What started out as an investigation into child abuse in Pennsylvania Catholic churches has now escalated to an intervention by the federal government. In mid-October 2018, federal prosecutors opened a new probe into reports of child sexual abuse by Catholic priests in seven of the eight dioceses in the state.
The move follows a scathing grand jury report that was released in August 2018, in which investigators found that at least 1,000 children had been abused by so-called “predator priests” in 54 of Pennsylvania’s 67 counties.
Philadelphia Attorney Issues Federal Subpoenas to Church Dioceses
The Washington Post notes that this is the first federal probe into Catholic abuse ever launched by the U.S. Justice Department, with previous investigations handled by state and local authorities. In the interest of finding out if any of the church leaders committed federal crimes like sexual exploitation of minors and/or fraud, U.S. Attorney William McSwain of Philadelphia issued subpoenas to at least seven of the state’s eight dioceses.
McSwain also asked for the bishops to submit any evidence that anyone in a leadership position committed any of the following potential crimes:
- Took children across state lines for illicit purposes
- Dissuaded people from contacting the police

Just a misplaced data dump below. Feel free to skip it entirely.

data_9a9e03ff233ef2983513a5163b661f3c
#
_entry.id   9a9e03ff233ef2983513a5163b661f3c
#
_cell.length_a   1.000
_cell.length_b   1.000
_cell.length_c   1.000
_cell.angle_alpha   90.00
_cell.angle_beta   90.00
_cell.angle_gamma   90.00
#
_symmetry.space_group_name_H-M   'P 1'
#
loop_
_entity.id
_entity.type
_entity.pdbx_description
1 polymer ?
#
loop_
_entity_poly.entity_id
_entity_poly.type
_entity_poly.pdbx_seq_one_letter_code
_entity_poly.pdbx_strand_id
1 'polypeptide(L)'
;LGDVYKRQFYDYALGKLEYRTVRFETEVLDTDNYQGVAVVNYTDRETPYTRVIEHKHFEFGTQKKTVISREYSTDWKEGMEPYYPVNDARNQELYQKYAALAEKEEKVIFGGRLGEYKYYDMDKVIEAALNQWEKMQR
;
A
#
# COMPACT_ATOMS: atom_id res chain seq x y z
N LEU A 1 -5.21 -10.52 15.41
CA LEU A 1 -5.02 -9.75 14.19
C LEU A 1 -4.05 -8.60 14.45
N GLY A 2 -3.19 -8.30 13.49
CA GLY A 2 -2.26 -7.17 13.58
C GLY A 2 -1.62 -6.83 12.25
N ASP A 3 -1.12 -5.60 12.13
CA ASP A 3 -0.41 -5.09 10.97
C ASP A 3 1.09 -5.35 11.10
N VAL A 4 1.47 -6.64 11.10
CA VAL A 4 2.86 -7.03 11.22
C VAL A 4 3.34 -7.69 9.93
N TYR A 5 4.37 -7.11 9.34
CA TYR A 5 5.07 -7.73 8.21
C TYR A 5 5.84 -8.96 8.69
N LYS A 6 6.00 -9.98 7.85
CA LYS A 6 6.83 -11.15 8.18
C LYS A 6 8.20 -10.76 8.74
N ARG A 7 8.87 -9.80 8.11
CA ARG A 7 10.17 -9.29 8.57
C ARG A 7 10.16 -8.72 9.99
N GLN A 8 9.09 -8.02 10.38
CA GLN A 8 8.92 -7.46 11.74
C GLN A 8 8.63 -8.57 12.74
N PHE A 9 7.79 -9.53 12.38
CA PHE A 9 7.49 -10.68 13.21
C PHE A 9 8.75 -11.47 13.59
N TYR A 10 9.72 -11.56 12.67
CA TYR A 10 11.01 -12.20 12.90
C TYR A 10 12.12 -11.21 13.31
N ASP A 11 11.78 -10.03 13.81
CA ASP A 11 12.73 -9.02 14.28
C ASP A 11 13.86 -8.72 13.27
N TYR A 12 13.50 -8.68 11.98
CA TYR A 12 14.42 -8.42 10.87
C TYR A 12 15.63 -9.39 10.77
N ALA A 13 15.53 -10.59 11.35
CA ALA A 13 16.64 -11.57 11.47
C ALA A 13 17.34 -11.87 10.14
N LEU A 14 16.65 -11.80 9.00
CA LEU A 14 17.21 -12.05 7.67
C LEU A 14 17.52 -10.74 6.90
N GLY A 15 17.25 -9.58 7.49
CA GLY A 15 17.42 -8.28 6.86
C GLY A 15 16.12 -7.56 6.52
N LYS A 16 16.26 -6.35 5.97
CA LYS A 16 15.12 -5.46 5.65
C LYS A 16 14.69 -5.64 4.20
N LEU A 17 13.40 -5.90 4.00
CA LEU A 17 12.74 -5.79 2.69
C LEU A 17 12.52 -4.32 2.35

- Sent sexual images or messages electronically
- Reassigned suspected predators
- Used money or assets to conceal abusive conduct
It’s also expected that McSwain will demand that some church leaders testify before a federal grand jury in the future.
Pennsylvania Grand Jury Report Reveals Decades of Abuse
The unprecedented move comes on the heels of a Pennsylvania grand jury report in which investigators uncovered evidence revealing that at least 300 priests had engaged in child sexual abuse and over 1,000 children had suffered because of their conduct. The jury noted they believed the actual number to be much higher—in the thousands—because of children whose records were lost, or who were afraid to come forward.
The report came out after an 18-month investigation into only six of the state’s eight dioceses, while other state grand jury reports have revealed similar abuse in the other two. In addition to the abuse itself, investigators discovered evidence showing the church’s efforts to keep it quiet, including a “secret archive” where abuse complaints were kept locked up, and church-run psychiatric treatment centers where abusive priests were sent for evaluations.
Even priests who admitted to having a problem were left in service, as in one example from the Allentown diocese. In the church’s own records, documents show that a priest admitted that he sexually molested a boy, but the diocese concluded that “the experience will not necessarily be a horrendous trauma” for the victim, and that the family should be given “an opportunity to ventilate.” The priest was left in ministry for several more years.
The federal investigation is welcomed by victims, many of whom were discouraged when a bill that would have opened a legal window allowing victims to sue their abusers was recently stalled in the Senate. Current Pennsylvania law bars civil lawsuits after the victim turns 30 years of age.
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